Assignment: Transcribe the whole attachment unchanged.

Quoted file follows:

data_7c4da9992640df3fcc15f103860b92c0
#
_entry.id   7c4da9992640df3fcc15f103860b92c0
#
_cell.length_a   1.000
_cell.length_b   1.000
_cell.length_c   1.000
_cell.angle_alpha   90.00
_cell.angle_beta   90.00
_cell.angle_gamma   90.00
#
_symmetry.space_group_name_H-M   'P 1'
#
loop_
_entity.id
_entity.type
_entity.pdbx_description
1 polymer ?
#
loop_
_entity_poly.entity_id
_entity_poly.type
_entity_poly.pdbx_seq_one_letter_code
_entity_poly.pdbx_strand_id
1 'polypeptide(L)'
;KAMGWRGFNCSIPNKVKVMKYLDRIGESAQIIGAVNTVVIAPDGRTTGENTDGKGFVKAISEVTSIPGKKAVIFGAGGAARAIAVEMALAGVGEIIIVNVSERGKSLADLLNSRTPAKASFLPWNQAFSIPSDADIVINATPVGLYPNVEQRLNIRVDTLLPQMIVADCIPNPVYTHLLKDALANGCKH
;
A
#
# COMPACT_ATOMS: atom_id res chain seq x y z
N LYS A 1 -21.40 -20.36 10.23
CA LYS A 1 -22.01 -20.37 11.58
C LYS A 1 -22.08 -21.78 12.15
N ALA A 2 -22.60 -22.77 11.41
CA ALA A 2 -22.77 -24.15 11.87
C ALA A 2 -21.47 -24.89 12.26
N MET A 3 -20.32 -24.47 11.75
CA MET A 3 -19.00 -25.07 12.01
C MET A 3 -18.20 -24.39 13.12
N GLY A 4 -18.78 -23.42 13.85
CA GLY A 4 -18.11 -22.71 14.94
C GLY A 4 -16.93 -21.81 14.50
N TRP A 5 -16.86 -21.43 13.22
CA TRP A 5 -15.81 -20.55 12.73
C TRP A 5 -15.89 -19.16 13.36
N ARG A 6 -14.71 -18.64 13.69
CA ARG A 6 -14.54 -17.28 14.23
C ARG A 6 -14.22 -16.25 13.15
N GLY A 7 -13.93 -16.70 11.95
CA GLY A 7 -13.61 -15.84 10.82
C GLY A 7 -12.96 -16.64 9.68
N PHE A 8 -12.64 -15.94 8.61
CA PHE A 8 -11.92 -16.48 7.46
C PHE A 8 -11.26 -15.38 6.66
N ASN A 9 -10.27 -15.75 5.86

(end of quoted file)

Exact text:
data_7c4da9992640df3fcc15f103860b92c0
#
_entry.id   7c4da9992640df3fcc15f103860b92c0
#
_cell.length_a   1.000
_cell.length_b   1.000
_cell.length_c   1.000
_cell.angle_alpha   90.00
_cell.angle_beta   90.00
_cell.angle_gamma   90.00
#
_symmetry.space_group_name_H-M   'P 1'
#
loop_
_entity.id
_entity.type
_entity.pdbx_description
1 polymer ?
#
loop_
_entity_poly.entity_id
_entity_poly.type
_entity_poly.pdbx_seq_one_letter_code
_entity_poly.pdbx_strand_id
1 'polypeptide(L)'
;KAMGWRGFNCSIPNKVKVMKYLDRIGESAQIIGAVNTVVIAPDGRTTGENTDGKGFVKAISEVTSIPGKKAVIFGAGGAARAIAVEMALAGVGEIIIVNVSERGKSLADLLNSRTPAKASFLPWNQAFSIPSDADIVINATPVGLYPNVEQRLNIRVDTLLPQMIVADCIPNPVYTHLLKDALANGCKH
;
A
#
# COMPACT_ATOMS: atom_id res chain seq x y z
N LYS A 1 -21.40 -20.36 10.23
CA LYS A 1 -22.01 -20.37 11.58
C LYS A 1 -22.08 -21.78 12.15
N ALA A 2 -22.60 -22.77 11.41
CA ALA A 2 -22.77 -24.15 11.87
C ALA A 2 -21.47 -24.89 12.26
N MET A 3 -20.32 -24.47 11.75
CA MET A 3 -19.00 -25.07 12.01
C MET A 3 -18.20 -24.39 13.12
N GLY A 4 -18.78 -23.42 13.85
CA GLY A 4 -18.11 -22.71 14.94
C GLY A 4 -16.93 -21.81 14.50
N TRP A 5 -16.86 -21.43 13.22
CA TRP A 5 -15.81 -20.55 12.73
C TRP A 5 -15.89 -19.16 13.36
N ARG A 6 -14.71 -18.64 13.69
CA ARG A 6 -14.54 -17.28 14.23
C ARG A 6 -14.22 -16.25 13.15
N GLY A 7 -13.93 -16.70 11.95
CA GLY A 7 -13.61 -15.84 10.82
C GLY A 7 -12.96 -16.64 9.68
N PHE A 8 -12.64 -15.94 8.61
CA PHE A 8 -11.92 -16.48 7.46
C PHE A 8 -11.26 -15.38 6.66
N ASN A 9 -10.27 -15.75 5.86